SXSW Film: Kick’s-Ass

At some point in our lives we all want to be a super hero, the same goes for Dave Lizewski (Aaron Johnson). He spends his days at Atomic Comics with friends contemplating the future and what it might be like to be a super hero, or at home on the computer having fun with himself and what ever random images stimulate him, all while just existing at school and elsewhere. One day, he decides to take a leap and order a costume and see what it’s really is like to at least look like a super hero.

When he receives the package in the mail, it is every boy’s dream to don a mask and fighting sticks and practice his tough guy routine in the mirror of his bedroom, Taxi Driver style. After doing what every teenage boy would do in this costume: pose, fight the mirror, take cool pics and start a Myspace page for yourself as Kick-Ass, he decides to take it out to the streets.

While strolling the streets one day with his hero suit on under his clothes, he spots a crime happening, he first hides, then realizing he is now a super hero, decides that imagining just isn’t enough anymore and pulls off the street clothes to face them. It doesn’t exactly go well, and he gets stabbed, which then leads to getting hit by a car and ends up in the hospital. After the hospital stay, he thinks he’s done with the silly idea that almost got him killed until he realizes he just can’t give up on his dream; especially now that half of his bones have been replaced with metal and his nerves are so messed up he can hardly feel pain anymore.

Kick-Ass back on the job one night was just trying to find a lost kitty, just doing his part to clean up the streets, when some bad guys fall right in his lap. Now that he can’t feel pain and feeling confident in his costume, he fends off three guys from beating up one man, it is all caught on video and soon, he is an internet sensation. From there, the news gets word and before long, more masked heroes start to flood the street, not all have good intentions like Kick-Ass.

Here we meet Hit Girl (Chloe Moretz) and Big Daddy (Nicholas Cage), probably the best characters of the story. They, together, have a great back story that I won’t ruin for you. They are sweeping through the town, taking out the gang of unruly mafia members that are terrorizing the city and accidentally making it seem that Kick-Ass did it, which only adds to his awesomeness. With these characters is one more, Red Mist (Christopher Mintz-Plasse), the son of the mob boss and with the motive to look cool and try to help his Dad find out who these guys are that are knocking off their crew, he is introduced as the Bruce Wayne of the crew, having all the money, but lacking any sort of talent.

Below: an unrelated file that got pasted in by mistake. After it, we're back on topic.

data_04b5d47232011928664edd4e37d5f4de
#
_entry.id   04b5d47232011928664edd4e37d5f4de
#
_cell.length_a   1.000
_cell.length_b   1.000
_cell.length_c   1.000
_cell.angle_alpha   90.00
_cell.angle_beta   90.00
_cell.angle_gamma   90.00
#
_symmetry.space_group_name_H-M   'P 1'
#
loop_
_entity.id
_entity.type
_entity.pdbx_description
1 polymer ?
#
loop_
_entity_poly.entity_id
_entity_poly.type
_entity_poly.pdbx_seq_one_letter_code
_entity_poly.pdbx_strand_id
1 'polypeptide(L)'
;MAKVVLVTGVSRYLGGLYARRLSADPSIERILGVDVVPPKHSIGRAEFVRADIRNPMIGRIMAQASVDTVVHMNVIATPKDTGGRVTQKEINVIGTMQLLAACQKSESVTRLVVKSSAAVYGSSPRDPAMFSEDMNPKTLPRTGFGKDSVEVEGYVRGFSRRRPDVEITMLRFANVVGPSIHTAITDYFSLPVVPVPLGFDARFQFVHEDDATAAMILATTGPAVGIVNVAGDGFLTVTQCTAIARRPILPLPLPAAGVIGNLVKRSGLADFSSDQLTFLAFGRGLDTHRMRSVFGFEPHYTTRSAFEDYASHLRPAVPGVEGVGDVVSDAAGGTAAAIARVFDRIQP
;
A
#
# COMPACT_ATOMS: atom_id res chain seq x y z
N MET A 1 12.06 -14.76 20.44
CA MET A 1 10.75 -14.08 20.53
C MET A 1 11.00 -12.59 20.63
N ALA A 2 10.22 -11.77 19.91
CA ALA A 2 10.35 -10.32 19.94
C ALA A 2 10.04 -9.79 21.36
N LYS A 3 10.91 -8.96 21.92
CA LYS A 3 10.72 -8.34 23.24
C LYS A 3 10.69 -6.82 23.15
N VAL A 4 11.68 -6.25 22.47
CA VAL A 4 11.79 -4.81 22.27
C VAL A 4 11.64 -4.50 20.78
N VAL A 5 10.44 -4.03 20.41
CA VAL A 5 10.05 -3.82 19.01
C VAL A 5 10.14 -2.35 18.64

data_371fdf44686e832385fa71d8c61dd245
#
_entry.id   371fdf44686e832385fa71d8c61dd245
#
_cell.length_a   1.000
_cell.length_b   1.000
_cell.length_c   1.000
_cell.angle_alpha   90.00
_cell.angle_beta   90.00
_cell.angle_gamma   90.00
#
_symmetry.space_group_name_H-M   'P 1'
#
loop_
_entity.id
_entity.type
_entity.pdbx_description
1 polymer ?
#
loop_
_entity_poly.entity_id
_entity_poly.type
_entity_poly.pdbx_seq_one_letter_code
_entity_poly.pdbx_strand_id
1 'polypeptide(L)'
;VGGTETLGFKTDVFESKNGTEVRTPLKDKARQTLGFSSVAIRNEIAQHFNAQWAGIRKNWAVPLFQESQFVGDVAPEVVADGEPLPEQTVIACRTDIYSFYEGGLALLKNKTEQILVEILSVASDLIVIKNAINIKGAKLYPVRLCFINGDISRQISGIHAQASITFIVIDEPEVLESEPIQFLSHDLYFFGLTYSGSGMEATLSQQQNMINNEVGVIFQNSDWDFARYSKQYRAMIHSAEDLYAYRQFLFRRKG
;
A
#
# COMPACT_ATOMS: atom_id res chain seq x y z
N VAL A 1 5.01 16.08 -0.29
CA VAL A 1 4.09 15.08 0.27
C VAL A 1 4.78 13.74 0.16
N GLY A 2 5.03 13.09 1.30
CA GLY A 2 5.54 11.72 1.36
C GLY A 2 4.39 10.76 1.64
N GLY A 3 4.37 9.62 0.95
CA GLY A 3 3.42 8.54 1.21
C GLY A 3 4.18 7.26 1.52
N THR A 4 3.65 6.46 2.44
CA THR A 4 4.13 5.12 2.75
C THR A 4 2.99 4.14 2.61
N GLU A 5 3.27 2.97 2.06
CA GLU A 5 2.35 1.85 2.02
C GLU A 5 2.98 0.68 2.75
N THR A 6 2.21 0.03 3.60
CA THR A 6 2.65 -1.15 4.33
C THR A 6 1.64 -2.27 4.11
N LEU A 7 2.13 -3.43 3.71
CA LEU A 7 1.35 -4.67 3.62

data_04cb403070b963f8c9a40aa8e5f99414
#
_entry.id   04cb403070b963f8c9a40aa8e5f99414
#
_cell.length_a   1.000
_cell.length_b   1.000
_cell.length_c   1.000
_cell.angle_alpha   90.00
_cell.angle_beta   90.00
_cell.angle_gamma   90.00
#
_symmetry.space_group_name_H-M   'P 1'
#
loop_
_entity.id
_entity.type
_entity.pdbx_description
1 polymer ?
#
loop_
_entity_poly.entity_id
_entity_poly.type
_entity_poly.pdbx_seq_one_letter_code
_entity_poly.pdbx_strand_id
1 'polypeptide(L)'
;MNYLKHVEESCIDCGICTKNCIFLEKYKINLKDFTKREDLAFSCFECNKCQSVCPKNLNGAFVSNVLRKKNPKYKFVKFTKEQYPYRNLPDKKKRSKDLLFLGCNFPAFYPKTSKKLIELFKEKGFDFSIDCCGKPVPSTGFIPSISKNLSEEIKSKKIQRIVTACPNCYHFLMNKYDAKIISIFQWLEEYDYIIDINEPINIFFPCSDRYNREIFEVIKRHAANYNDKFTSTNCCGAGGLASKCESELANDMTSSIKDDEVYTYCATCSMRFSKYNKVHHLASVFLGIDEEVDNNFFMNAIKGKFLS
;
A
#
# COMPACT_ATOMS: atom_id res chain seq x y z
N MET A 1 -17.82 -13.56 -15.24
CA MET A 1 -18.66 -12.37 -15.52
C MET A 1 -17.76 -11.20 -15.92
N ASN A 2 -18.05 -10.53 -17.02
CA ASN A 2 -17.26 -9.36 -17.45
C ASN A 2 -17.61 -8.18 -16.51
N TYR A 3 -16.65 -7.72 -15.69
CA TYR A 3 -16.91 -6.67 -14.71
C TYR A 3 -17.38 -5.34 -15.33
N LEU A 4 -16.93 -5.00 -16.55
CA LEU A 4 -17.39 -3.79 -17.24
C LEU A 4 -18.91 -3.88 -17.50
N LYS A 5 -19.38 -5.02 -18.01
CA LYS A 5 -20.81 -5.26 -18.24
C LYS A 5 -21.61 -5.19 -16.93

The characters are what drive this film. Kick-Ass is such a sweet guy and from the beginning you feel for him and want him to succeed. Unfortunately, he is outshone by a 12 year old, Hit Girl. With her mega fighting skills and one-liners that will knock you on the floor, she is easily everyone’s favorite. Nic Cage really reels in the laughs with his character. As the father to Hit Girl, he would look like a school teacher to anyone else, but when he puts on an actual Batman suit, he finds that he must speak to others in only an Adam West style, which really got a lot of laughs in the theatre. Red Mist was so fun and he had the coolest outfit and faux hair to go with it. He had been trained in some karate-style combat from his Dad, but was so lanky, he could easily get knocked over.

The direction of the film keeps it light and colorful, which would mislead some to think that this film is for kids, they would be wrong. This is a straight up R rating, with the blood and gore throughout the film, not to mention the violence and cursing, it’s not for kids, but shouldn’t be missed by anyone else.

Director Matthew Vaughn really shot the film the way he wanted and if a studio told him to remove part of the film, he found another studio. This movie is exactly like you would want it and will instantly be a fan favorite. The theatre really lit up with laughter through out most of the film and clapped at various homages paid to other comic artists and super hero movies. I will definitely be seeing this again, and not just because the laughter was so loud I missed a lot of the jokes.

If you are sitting on the fence about whether to see this fun flick, I can assure you, it meets all the standards that comic nerds would require, while also being just as fun for the rest and not missing a beat. This movie truly lives up to it’s name, it kicks ass.

I give Kick-Ass 4.5 “Big Daddy’s Guide to Parenting” out of 5.

by Angela Davis

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About Angela

Angela is the Editor-in-Chief of Lost in Reviews. She and Ryan created Lost in Reviews together in 2009 out of a mutual hatred for all the stodgy old farts currently writing film reviews. Since launching the site, Angela has enjoyed reviewing indie films over all other films, picking up new music from all corners of the world and photographing live shows. She is the co-host of Blu Monday and a member of the Kansas City Film Critic Circle.

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